Parking attendant wins reversal in suit against Duke, cop

Sep. 17, 2013 @ 08:14 PM

The N.C. Court of Appeals has ruled that that a parking lot attendant can go forward with his lawsuit against Duke University and one of its police officers.

Brian Wilkerson, who worked at a gated parking lot at Duke University Hospital, appealed a decision by Durham County Superior Court Judge Orlando Hudson after Hudson dismissed Wilkerson's lawsuit.

Wilkerson filed the lawsuit on June 6, 2011, against Duke University and police officer Christopher Day. Wilkerson claimed he was falsely imprisoned, assaulted and battered by Day during an encounter at a valet parking area at the hospital.

Wilkerson was working as an attendant at the lot and had been instructed to allow Duke University police officers entry into the gated lot for emergencie. But he was instructed to inform police officers, if it was not an emergency, to park along the traffic circle outside the lot.

On July 15, 2008, Day drove to the lot to help someone who had locked keys inside a vehicle. Wilkerson "refused to open the gate to the lot, resulting in a physical confrontation with Day," the ruling stated. "Day issued a notice of trespass to [Wilkerson], which forbade him to go upon any Duke University property. This resulted in [Wilkerson] losing his job as a parking attendant."

Wilkerson filed a lawsuit claiming false imprisonment, assault, battery, public stigmatization, negligence, negligent supervision and retention and negligent and intentional infliction of emotional distress. He sought compensatory and punitive damages.

Duke and Day filed a motion for summary judgment, and Hudson heard the case on Sept. 10, 2012, in Durham County Civil Superior Court. Hudson granted Duke's and Day's motion, dismissing all of Wilkerson's claims.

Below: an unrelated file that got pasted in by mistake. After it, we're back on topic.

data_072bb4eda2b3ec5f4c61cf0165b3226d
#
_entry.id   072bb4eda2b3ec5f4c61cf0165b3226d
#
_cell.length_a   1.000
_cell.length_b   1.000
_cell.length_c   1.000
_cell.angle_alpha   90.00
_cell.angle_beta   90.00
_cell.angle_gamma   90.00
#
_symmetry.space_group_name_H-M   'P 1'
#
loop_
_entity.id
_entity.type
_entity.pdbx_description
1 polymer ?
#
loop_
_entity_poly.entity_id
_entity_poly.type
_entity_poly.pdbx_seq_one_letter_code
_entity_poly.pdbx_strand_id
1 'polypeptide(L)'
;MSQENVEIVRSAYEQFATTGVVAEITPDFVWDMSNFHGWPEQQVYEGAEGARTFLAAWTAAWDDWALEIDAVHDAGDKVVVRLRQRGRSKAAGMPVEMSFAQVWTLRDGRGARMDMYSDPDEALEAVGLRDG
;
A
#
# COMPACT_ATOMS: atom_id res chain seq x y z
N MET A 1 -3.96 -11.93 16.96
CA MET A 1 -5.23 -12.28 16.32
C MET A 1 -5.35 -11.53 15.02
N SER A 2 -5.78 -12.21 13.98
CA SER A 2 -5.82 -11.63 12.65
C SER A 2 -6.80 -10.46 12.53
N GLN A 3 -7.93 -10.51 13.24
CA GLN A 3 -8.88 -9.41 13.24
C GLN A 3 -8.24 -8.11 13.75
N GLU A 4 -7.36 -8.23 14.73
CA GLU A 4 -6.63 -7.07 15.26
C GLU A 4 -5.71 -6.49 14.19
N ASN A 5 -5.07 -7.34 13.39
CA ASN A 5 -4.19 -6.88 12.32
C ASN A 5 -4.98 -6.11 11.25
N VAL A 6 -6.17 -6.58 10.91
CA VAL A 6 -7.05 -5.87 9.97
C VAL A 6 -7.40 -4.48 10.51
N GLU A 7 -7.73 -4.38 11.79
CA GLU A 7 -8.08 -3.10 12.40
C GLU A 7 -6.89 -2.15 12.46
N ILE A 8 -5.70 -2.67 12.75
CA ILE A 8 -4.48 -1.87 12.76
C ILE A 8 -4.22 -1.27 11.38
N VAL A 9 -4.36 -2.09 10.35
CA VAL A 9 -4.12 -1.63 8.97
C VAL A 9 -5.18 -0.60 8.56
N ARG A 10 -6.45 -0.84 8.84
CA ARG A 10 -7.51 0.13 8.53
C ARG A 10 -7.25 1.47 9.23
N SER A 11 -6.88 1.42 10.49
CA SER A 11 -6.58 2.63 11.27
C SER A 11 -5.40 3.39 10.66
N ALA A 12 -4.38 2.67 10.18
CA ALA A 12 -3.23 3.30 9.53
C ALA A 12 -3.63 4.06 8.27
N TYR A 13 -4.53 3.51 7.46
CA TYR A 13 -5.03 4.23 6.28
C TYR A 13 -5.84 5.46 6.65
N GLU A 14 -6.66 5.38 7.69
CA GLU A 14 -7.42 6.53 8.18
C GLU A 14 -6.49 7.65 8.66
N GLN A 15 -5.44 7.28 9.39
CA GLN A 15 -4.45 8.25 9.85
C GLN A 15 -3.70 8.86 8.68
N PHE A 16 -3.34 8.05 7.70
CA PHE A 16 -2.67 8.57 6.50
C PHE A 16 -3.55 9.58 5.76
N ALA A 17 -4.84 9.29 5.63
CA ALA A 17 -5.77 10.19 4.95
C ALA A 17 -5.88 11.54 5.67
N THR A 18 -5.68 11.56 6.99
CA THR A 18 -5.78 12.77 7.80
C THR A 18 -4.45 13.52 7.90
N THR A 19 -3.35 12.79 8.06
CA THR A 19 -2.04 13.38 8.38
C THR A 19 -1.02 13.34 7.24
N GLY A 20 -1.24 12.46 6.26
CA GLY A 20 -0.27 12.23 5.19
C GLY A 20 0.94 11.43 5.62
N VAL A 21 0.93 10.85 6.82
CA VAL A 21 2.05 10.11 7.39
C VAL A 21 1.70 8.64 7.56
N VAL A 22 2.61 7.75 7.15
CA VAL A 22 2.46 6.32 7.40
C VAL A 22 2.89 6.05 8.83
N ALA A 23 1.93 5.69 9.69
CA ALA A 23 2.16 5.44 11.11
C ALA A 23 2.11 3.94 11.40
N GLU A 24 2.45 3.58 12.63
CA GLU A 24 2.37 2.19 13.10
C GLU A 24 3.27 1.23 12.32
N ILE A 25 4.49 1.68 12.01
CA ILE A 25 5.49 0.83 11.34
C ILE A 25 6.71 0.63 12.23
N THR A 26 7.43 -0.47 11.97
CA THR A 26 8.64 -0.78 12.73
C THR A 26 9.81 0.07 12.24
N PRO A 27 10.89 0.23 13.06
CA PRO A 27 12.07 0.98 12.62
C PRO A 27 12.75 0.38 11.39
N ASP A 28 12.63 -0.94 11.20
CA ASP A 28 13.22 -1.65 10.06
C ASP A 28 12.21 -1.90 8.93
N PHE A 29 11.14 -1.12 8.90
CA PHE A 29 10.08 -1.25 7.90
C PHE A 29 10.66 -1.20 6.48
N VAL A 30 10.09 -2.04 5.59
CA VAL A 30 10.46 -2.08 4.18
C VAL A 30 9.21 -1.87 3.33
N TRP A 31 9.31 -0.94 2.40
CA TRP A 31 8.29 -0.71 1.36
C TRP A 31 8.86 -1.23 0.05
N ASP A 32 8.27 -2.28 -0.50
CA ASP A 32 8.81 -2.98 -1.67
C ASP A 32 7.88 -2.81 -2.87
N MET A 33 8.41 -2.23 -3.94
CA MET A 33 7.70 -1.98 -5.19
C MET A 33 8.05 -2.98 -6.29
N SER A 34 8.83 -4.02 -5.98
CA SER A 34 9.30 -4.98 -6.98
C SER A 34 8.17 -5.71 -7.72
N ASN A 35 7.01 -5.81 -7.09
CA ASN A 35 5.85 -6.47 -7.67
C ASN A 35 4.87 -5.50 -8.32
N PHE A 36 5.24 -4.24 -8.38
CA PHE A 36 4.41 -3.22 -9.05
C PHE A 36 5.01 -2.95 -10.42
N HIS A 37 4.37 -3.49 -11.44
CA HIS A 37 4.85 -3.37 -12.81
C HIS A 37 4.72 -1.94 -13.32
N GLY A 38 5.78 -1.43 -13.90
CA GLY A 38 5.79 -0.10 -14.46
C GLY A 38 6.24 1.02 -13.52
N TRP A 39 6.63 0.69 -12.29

Wilkerson appealed, and the Court of Appeals first considered his claims against Day. In his deposition, Wilkerson claimed he was walking back to the parking booth when Day pointed his finger in his face and asked for his information.

According to Wilkerson, Day grabbed him by the arms.

Day said he put his hand on Wilkerson's chest to stop him from going around him and told Wilkerson he needed his ID. Day said he "basically locked arms" as Wilkerson kept trying to go around him.

"He told me to get my hands off of him," Day said. "At that point, his hands somehow grasped hold of, I guess, my pockets, and what I had in my pockets ... came flying out and went all over the ground."

Wilkerson claimed Day falsely imprisoned him with his hands by physically detaining and controlling him.

Duke and Day claimed any restraining of Wilkerson was lawful because Day was conducting an investigatory stop.

The Court, however, said Duke and Day did not point to any facts that showed Day had reasonable suspicions that Wilkerson was involved in criminal activity.

Based on that, the Court of Appeals reversed Hudson's dismissal of the false imprisonment claim. It also  reversed Hudson's dismissal of Wilkerson's claim that Day assaulted and battered him meaning. Wilkerson can go forward with those parts of the lawsuit against Duke and Day.

The appeals court did not reverse Hudson's dismissal of Wilkerson's claims of emotional distress, ruling Wilkerson offered no evidence of that.

The Court reversed Hudson's dismissal of Wilkerson's claims against Duke of false imprisonment, assault and battery, meaning he can go forward on those.

Wilkerson claimed Duke negligently supervised and retained Day as a police officer, saying his supervisors "knew or had reason to know of his incompetency." His performance reviews spoke of his need to keep his personal complaints and opinions to himself, although they also said he did not abuse his authority as a police officer.

The Court of Appeals said there are issues as to what his supervisors knew about Day, and it reversed Hudson's order dismissing that part of the claim.

Durham attorney Robert Ekstrand filed the appeal for Wilkerson. He could not be reached for comment Tuesday.

Court of Appeals Judge Sanford Steelman Jr. wrote the decision for the Court of Appeals and Judges Linda McGee and Sam Ervin concurred.